You don’t need to scale Mount Everest to net the many benefits of hiking. Even a moderate one-hour hike can burn around 400 calories. Find a trail near you at www.hikingproject.com, which features GPS and elevation data, as well as user-generated tips for almost 14,000 trails, from beginner to advanced hikes. The website also offers a forum where hikers can compare routes and hiking tips. Then download the app, which shows where you are on a map of a trail at all times.
Get an Uber or Lyft ride without the appWith their on-demand, prompt transportation services, ride hailing apps like Uber and Lyft have transformed the ease of getting from Point A to Point B at a price generally cheaper than a taxi. But for those who don’t own a smartphone, or who can’t quite get the hang of downloading an app, or read the tiny print once it’s on their phone, these new transportation options have passed them by.
When I was growing up, I remember looking in my parents’ medicine cabinet, or on high garage shelves, and seeing cans and bottles with various warnings printed all over them. Indoors there was rubbing alcohol, something called “witch hazel” (which always piqued my interest), peroxide and other intriguing substances. Some said DANGER/POISON (usually with a skull and crossbones), or Toxic: Do Not Ingest. And almost all added in large letters: Keep Away from Children.
Muck Rack makes it simple to find people, tweets, or articles that mention any name, keyword, company, hashtag etc. We've compiled this guide to help you make the most of your search.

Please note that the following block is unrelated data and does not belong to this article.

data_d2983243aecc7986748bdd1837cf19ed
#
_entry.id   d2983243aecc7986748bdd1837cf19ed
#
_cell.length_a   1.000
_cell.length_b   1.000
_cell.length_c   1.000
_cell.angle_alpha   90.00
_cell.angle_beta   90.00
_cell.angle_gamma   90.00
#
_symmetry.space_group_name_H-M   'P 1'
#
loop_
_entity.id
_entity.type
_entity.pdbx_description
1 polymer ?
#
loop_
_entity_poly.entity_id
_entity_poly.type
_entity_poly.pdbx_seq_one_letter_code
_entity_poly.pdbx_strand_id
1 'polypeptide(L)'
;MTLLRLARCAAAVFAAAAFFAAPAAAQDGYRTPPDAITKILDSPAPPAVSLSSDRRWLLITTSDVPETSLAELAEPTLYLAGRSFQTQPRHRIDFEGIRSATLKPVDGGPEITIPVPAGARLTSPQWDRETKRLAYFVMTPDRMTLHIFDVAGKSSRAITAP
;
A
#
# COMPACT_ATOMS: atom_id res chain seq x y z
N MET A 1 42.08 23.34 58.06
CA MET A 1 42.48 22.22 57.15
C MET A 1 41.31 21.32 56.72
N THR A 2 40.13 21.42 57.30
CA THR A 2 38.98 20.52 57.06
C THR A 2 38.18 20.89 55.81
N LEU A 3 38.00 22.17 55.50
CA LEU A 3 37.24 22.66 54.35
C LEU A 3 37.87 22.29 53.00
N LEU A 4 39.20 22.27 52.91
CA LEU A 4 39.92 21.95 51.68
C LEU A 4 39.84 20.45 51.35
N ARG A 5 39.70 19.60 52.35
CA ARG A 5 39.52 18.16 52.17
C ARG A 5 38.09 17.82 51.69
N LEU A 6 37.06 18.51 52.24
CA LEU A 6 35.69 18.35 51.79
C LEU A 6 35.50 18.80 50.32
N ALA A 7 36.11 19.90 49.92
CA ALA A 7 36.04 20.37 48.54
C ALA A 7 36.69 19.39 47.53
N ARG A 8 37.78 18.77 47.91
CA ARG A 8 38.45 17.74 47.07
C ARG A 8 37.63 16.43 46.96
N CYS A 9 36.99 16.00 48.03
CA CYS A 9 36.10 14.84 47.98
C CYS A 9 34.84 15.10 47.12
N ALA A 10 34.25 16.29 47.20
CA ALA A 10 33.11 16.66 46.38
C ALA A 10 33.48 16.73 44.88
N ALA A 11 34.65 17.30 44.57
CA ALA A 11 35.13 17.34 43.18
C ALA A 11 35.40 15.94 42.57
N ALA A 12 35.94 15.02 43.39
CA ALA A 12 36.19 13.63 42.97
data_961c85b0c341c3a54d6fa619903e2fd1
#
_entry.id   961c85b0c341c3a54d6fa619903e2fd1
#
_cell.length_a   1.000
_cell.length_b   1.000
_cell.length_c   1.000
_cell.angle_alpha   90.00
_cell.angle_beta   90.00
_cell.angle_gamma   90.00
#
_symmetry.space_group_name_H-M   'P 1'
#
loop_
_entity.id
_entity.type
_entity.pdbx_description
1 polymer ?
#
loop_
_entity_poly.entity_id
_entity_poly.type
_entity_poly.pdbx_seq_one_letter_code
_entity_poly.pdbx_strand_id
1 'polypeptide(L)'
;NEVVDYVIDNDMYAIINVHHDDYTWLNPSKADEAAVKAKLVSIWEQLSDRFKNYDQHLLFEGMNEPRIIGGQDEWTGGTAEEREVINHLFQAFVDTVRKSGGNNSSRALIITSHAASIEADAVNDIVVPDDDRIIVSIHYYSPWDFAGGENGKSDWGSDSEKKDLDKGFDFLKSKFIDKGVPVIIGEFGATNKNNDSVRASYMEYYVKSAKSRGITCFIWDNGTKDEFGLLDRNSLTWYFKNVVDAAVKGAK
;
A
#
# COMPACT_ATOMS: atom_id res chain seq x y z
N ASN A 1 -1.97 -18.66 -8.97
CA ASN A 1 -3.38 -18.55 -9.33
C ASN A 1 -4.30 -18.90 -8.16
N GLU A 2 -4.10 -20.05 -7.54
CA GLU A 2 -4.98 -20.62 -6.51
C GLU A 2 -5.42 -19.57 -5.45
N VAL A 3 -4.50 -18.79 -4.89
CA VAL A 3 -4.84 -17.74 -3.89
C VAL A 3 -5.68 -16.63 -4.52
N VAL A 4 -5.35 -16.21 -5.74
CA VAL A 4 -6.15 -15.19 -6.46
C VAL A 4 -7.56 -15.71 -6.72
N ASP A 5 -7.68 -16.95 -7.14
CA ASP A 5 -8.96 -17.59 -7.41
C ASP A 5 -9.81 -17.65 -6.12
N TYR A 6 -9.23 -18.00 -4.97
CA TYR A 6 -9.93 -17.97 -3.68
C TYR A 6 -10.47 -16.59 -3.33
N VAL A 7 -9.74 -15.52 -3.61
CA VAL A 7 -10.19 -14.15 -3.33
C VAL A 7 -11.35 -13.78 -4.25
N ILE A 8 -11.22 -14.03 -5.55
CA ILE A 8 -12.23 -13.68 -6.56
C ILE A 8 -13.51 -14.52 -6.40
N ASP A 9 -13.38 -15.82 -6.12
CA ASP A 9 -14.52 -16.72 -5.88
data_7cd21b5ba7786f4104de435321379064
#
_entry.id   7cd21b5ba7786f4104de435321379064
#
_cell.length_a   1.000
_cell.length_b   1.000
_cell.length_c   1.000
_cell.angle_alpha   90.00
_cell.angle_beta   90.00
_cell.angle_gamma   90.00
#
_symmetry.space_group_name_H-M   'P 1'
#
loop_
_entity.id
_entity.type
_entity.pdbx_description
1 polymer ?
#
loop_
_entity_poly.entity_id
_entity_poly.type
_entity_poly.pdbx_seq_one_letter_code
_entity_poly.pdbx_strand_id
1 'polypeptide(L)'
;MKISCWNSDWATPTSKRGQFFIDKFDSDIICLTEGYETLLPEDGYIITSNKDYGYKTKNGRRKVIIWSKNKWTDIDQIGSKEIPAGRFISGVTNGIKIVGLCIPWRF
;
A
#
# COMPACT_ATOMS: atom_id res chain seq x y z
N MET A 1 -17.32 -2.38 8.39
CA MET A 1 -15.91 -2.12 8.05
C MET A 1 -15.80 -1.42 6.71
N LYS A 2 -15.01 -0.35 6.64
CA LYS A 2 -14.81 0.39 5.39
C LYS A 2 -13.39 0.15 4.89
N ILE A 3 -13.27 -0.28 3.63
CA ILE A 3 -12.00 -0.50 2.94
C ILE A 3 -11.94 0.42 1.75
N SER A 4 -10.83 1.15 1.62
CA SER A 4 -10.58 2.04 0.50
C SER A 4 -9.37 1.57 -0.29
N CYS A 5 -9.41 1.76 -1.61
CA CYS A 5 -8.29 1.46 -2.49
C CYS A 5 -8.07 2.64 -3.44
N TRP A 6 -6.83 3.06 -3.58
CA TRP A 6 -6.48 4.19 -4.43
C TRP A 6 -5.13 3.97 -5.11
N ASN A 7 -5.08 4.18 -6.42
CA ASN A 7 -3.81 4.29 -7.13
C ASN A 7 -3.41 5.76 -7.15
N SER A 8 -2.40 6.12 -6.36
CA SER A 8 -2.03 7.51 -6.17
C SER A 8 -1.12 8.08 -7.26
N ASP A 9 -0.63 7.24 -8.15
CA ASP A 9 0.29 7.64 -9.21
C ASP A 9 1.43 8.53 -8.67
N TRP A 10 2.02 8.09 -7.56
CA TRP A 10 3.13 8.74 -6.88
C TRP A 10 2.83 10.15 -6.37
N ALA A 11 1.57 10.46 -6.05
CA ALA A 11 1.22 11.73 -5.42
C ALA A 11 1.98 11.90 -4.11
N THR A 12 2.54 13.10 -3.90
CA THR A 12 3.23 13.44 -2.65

Selecting a term
Start searching tweets, articles from media outlets, articles mentioned in tweets, journalists'
names, titles and bios with some suggested searches:
Companies or Topics (e.g. iPhone, Microsoft)
Phrases (e.g. "cloud computing") — use quotes to keep the terms together
Twitter handles (e.g. @username) — returns those who have mentioned or replied to
Names (e.g. "David Pogue")
Hashtags (e.g. #sxsw, #london2012)
Bio details (e.g. vegan, Olympics, father)
Muck Rack's Advanced Search allows for many boolean operators.
Find results that mention multiple specified terms, use AND or
+. For example, ensure each result contains both Elon Musk and Mark Zuckerberg by
searching Musk AND Zuckerberg or Musk + Zuckerberg.
Use the operators OR or , to broaden your search when you'd like either of
multiple terms to appear in results. (This is the default behavior of our search when no operators
are used). For example, results will contain either cake or cookie by searching cake OR cookie or cake,cookie
Use NOT or - to subtract results from your search. For
example, searching Disney will yield results about the Walt Disney Company as well as Walt Disney
World Resort. To exclude mentions of Disney World, search for Disney -World or Disney
When using one of these operators with a phrase, enclose it in quotation marks. For example, you can
find results about smartphones excluding Apple's iPhone 4S by searching smartphone -"iPhone
Exact case matching or punctuation
If you're searching for a brand name or keyword that relies on specific punctuation marks or capitalization, you can
find results that match your exact query by adding matchcase: before the keyword you're searching for, like matchcase:E*TRADE .
Use parentheses to separate multiple
boolean phrases. For example, to find journalists talking about having fun in Disney World or
Disneyland, search for ("disney world" OR disneyland) AND fun.
An asterisk can be used to search for any variation of a root word truncated by the asterisk. For example, searching for admin* will return results for administrator, administration, administer, administered, etc.
A near operator is an AND operator where you can control the distance between the words. You can vary the distance the near operation uses by adding a forward slash and number (between 0-99) such as strawberries NEAR/10 "whipped cream", which means the strawberries must exist within 10 words of "whipped cream".